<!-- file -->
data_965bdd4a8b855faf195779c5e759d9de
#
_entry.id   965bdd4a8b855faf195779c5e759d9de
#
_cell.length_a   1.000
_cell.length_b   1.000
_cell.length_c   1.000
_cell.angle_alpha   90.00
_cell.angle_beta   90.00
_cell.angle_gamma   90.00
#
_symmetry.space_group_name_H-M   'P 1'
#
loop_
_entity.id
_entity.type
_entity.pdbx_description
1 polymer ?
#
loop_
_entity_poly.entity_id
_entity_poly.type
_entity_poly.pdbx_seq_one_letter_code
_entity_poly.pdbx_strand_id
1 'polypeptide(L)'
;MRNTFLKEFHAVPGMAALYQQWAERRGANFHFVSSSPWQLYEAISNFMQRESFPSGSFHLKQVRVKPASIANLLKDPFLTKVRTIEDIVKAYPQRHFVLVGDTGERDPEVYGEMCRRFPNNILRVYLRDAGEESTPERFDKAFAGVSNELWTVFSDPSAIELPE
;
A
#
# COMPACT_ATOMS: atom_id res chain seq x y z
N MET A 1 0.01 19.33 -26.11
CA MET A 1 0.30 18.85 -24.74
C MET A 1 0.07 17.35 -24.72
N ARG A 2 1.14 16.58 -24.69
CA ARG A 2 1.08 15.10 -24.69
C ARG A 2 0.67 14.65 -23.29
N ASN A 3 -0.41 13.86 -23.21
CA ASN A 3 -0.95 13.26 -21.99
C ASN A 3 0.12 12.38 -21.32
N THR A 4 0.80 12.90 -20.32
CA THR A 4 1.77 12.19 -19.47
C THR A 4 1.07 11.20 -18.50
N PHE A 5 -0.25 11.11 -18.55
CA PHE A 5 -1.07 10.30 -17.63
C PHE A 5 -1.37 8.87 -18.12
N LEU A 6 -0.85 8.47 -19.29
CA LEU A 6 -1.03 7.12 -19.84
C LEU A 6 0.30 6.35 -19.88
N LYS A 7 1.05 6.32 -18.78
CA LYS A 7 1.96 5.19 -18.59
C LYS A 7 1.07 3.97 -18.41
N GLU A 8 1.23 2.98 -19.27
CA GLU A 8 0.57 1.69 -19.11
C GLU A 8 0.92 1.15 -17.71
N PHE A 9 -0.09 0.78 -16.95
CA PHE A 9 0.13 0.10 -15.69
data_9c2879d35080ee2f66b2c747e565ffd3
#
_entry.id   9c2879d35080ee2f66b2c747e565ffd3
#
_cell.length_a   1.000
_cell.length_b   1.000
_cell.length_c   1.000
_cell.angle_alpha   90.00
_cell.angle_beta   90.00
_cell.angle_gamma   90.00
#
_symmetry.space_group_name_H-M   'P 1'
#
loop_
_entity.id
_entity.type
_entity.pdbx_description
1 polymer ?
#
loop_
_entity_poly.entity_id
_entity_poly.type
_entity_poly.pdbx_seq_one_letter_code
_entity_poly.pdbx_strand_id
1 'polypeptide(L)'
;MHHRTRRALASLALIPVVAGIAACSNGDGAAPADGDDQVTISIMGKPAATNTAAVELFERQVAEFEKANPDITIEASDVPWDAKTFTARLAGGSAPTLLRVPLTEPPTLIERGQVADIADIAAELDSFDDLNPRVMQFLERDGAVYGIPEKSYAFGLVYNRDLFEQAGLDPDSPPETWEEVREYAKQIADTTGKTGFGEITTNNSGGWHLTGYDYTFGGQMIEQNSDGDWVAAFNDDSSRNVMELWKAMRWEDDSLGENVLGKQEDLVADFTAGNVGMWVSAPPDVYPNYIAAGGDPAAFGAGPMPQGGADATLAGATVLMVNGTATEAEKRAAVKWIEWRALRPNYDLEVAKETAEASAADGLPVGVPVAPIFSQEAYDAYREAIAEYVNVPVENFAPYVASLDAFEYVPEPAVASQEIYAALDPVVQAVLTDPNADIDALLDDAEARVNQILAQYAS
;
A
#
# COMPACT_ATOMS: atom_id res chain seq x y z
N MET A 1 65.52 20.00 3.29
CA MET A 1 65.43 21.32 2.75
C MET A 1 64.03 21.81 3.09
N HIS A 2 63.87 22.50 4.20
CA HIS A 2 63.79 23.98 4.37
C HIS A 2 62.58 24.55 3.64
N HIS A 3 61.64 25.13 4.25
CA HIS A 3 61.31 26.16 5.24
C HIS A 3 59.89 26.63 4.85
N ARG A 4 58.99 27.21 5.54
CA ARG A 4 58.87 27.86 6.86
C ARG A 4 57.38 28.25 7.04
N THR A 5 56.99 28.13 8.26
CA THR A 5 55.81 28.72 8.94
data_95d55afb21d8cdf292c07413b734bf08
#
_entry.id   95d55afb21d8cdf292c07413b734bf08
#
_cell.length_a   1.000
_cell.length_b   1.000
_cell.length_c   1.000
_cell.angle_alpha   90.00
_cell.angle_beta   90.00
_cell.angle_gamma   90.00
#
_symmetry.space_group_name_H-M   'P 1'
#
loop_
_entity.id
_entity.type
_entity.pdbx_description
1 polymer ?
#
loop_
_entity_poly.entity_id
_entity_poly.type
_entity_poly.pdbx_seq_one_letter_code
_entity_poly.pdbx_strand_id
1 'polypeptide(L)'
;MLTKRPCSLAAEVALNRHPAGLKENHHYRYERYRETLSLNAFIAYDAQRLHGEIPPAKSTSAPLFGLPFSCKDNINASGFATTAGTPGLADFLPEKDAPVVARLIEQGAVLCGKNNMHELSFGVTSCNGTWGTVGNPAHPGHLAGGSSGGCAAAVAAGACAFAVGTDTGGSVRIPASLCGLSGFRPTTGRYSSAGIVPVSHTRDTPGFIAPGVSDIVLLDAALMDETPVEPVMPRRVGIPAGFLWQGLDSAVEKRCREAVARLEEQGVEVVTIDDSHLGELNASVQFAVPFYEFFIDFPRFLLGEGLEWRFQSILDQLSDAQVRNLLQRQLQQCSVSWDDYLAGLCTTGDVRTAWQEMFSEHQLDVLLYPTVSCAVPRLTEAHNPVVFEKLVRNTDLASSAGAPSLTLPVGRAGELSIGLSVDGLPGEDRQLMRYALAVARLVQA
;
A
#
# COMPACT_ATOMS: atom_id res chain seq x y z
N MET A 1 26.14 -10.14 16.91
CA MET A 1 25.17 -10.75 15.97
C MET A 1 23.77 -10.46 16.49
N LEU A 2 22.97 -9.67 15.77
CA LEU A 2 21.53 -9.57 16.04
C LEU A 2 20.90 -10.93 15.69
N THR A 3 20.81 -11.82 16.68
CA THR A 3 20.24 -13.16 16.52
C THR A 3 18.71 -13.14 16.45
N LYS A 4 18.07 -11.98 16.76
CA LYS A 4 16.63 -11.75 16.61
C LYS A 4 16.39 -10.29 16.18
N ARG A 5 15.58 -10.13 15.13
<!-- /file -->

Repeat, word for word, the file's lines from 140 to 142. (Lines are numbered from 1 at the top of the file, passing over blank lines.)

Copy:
N LYS A 4 18.07 -11.98 16.76
CA LYS A 4 16.63 -11.75 16.61
C LYS A 4 16.39 -10.29 16.18